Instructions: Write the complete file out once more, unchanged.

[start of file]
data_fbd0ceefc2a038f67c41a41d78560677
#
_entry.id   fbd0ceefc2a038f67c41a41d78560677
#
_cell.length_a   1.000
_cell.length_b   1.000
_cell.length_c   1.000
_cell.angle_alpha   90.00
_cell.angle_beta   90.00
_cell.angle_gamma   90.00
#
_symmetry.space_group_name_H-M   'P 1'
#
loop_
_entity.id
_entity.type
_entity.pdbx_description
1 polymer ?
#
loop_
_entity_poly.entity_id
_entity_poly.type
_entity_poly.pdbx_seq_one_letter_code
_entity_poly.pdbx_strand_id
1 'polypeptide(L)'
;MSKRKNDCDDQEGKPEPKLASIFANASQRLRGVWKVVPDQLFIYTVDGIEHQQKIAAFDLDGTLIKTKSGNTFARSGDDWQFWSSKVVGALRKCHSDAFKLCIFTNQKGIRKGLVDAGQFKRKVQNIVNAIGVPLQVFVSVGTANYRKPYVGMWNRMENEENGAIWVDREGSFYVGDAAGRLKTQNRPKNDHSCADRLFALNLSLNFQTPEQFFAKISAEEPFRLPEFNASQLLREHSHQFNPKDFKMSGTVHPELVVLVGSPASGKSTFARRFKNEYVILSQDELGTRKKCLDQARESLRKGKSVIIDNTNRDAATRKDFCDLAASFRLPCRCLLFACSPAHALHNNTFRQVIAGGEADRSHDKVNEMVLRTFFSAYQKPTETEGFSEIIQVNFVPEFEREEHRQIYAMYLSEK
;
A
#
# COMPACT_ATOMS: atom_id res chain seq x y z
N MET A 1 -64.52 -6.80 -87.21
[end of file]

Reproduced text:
data_fbd0ceefc2a038f67c41a41d78560677
#
_entry.id   fbd0ceefc2a038f67c41a41d78560677
#
_cell.length_a   1.000
_cell.length_b   1.000
_cell.length_c   1.000
_cell.angle_alpha   90.00
_cell.angle_beta   90.00
_cell.angle_gamma   90.00
#
_symmetry.space_group_name_H-M   'P 1'
#
loop_
_entity.id
_entity.type
_entity.pdbx_description
1 polymer ?
#
loop_
_entity_poly.entity_id
_entity_poly.type
_entity_poly.pdbx_seq_one_letter_code
_entity_poly.pdbx_strand_id
1 'polypeptide(L)'
;MSKRKNDCDDQEGKPEPKLASIFANASQRLRGVWKVVPDQLFIYTVDGIEHQQKIAAFDLDGTLIKTKSGNTFARSGDDWQFWSSKVVGALRKCHSDAFKLCIFTNQKGIRKGLVDAGQFKRKVQNIVNAIGVPLQVFVSVGTANYRKPYVGMWNRMENEENGAIWVDREGSFYVGDAAGRLKTQNRPKNDHSCADRLFALNLSLNFQTPEQFFAKISAEEPFRLPEFNASQLLREHSHQFNPKDFKMSGTVHPELVVLVGSPASGKSTFARRFKNEYVILSQDELGTRKKCLDQARESLRKGKSVIIDNTNRDAATRKDFCDLAASFRLPCRCLLFACSPAHALHNNTFRQVIAGGEADRSHDKVNEMVLRTFFSAYQKPTETEGFSEIIQVNFVPEFEREEHRQIYAMYLSEK
;
A
#
# COMPACT_ATOMS: atom_id res chain seq x y z
N MET A 1 -64.52 -6.80 -87.21